Gene structure analysis revealed that the CcWRKY genes consisted of, on average, four exons. Nineteen CcWRKY genes (38.8%) contained three exons (Table S2 and Figure S1). The remaining genes contained two exons (six genes), four exons (eleven genes), five exons (five genes), six exons (six genes), seven exons (one gene, CcWRKY37), or 12 exons (one gene, CcWRKY26). The diversity of the exon number may be related to the functional diversity of CcWRKYs. In this analysis, we noted that CcWRKYs in the same group usually contained a similar number of exons. In group I, the number of exons ranged from four to twelve, while the genes that were involved in group II contained two to seven exons, and the number of exons in group III ranged from three to four. The exon pattern similarity in the same group might be the result of gene duplication events. These results were similar to the observations that were obtained for Vitis vinifera [9,50].

3.4. CcWRKYs Expression in Response to Cold Stress

To obtain additional information regarding the responses of the CcWRKYs in cold stress, we carried out qRT-PCR using the two top pairs of recent mature leaves of one-year old C. canephora seedlings that had been subject to cold treatments. Twelve genes were downregulated by cold treatments (Figure 4A, 4B). Fourteen genes were induced by the cold acclimation process (13 °C) and sustained the up-regulation at 4 °C, which indicated that these genes might be involved in cold acclimation in C. canephora (Figure 4C). Seventeen genes were preferentially upregulated by 4 °C cold treatment (Figure 4D). Two WRKY genes showed no significantly changed (below a two-fold change) expression level under cold treatment, indicating that they might not be involved in cold responses (Figure 4E). Four genes, CcWRKY06, CcWRKY21, CcWRKY25, and CcWRKY38, were excluded from cold treatments due to their high Ct value (≥35 cycles) in the templates of normal and cold-treated leaves. From Figure 4C and 4D, a number of CcWRKY genes might be considered as candidate transcription factors for further study in relation to cold responsiveness: CcWRKY01, CcWRKY10, CcWRKY13, CcWRKY14, CcWRKY15, CcWRKY24, CcWRKY30, CcWRKY35, CcWRKY37, CcWRKY40, CcWRKY41, CcWRKY48, and so on.

3.5. CcWRKYs Response to Cold Stress by Mediating Multiple Biological Processes

To analyze the CcWRKY-mediated regulatory processes, we examined the potential promoter regions of all the annotated genes in C. canephora. A total of 25,574 putative gene promoters from C. canephora were screened. Finally, 14,513 genes were found have at least three W-box elements in their putative promoter regions (Table S3). To obtain more information regarding these potential CcWRKY target genes, the GO information was downloaded from PLAZA 4.0 and then analyzed by WEGO software [45,46]. Of the 14,513 genes, 11,527 genes exhibited GO annotation and they were categorized into 58 functional groups under three major categories: cellular components, molecular functions, and biological process (Figure 5). Metabolic process (6079, 52.7%), cellular process (5596, 48.5%), and response to stimulus (2865, 24.9%) were the most highly represented GO terms in the category of biological process. Cell (5503, 47.7%), cell part (5500, 47.7%), organelle (4135, 35.9%), and membrane (2850, 24.7%) were the most abundant cellular component ontologies. In the molecular function category, binding (7106, 61.6%) and catalytic activity (5313, 46.1%) were the most abundant terms. Furthermore, we also found that 39 CcWRKY genes were included in the putative CcWRKY genes, which indicated that the CcWRKY genes regulated themselves (Table S3).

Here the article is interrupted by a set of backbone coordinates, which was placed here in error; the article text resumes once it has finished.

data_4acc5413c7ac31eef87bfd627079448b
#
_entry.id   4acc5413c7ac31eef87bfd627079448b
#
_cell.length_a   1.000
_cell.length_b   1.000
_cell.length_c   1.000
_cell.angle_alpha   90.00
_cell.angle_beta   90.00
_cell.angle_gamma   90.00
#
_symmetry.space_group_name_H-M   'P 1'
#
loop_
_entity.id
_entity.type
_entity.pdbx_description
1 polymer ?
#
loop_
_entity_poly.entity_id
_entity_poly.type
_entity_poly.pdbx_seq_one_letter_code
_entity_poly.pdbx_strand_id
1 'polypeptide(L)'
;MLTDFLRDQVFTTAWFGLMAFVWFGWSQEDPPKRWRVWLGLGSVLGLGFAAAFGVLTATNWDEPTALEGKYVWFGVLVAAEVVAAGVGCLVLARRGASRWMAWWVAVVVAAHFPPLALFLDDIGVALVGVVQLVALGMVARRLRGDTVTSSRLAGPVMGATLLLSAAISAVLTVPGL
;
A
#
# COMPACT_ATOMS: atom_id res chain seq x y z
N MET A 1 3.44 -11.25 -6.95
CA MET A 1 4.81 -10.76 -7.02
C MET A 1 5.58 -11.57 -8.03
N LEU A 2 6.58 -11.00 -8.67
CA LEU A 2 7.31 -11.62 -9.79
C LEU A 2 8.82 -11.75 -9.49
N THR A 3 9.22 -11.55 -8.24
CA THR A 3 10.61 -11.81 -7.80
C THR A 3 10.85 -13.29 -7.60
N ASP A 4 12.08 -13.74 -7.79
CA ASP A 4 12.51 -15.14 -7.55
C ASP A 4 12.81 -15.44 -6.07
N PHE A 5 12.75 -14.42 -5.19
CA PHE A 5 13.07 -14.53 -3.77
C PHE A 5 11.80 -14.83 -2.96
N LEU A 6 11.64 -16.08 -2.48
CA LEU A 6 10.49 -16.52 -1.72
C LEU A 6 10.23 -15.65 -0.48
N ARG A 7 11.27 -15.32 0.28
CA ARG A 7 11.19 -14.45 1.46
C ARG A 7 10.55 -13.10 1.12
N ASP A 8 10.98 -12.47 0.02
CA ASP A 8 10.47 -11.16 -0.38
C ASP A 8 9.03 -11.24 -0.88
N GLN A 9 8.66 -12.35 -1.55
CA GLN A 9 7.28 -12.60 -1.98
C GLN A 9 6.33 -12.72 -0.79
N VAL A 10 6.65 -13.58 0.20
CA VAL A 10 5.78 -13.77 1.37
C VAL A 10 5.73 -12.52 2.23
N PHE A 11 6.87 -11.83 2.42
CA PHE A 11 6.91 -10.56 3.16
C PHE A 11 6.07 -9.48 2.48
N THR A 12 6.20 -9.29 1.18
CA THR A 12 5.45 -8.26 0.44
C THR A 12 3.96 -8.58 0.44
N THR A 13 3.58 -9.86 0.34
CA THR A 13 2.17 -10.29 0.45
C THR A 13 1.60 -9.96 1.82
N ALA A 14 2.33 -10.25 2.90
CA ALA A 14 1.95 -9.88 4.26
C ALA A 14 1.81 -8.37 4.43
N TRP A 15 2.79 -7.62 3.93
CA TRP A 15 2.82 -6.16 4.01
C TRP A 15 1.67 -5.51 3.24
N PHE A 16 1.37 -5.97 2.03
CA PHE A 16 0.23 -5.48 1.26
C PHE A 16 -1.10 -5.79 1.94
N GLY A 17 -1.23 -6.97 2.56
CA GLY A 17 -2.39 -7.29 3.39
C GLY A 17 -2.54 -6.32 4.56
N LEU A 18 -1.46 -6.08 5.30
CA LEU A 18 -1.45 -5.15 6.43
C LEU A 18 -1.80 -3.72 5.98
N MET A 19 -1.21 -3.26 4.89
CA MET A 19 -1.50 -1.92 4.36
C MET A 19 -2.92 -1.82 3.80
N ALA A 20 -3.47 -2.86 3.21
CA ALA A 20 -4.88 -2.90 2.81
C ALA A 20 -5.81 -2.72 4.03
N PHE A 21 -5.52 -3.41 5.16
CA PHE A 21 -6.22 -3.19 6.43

To reveal the regulatory network of the CcWRKY genes under cold stress, all of the potential CcWRKY target genes that were involved in the biological process of response to cold (GO:0009409) were isolated, and 235 genes were obtained (Table S4). Functional classification showed that the categories of membrane (58 genes), cold acclimation (21 genes), lipid metabolic process (21 genes), carbohydrate metabolic process (20 genes), hormone-mediated signaling pathway (15 genes), response to sucrose stimulus (13 genes), and photosynthesis process (12 genes) were highlighted (Table S4). Furthermore, 31 GO items were significantly (false discovery rate, FDR < 0.05) represented, including hexose catabolic process, cellular carbohydrate metabolic process, glucose metabolic process, monosaccharide catabolic process, calcium-dependent phospholipid binding, UDP-glucosyltransferase activity, fatty acid biosynthetic process, and others (Table 2).

3.6. Confirmations of the Expression Patterns of the Putative CcWRKY Target Genes under Cold Stress

Ten randomly selected putative CcWRKY target genes that involved in the biological process of cellular carbohydrate metabolic were analyzed by qRT-PCR to determine their responses to cold stress to which CcWRKYs responded (Table S5). As shown in Figure 4, three genes (Cc05_g16350, Cc06_g05150, and Cc05_g11390) were induced by cold treatment, four genes (Cc01_g06200, Cc05_g16370, Cc07_g15470, and Cc10_g00410) were downregulated by cold treatment, two genes (Cc11_g00340 and Cc02_g32320) were almost no changed, and one gene (Cc05_g00860) was slightly only increased by 4 °C treatment. Furthermore, we calculated the Pearson correlation coefficients (PCC) between the CcWRKY genes and the ten selected genes based on the Ct value. With PCC above 0.9, one to four CcWRKYs were found to be co-expressed with the target genes, except Cc05_g11390 (Figure 4 and Table S5). These analyses indicated that the CcWRKYs directly regulated the putative target of response to cold stress.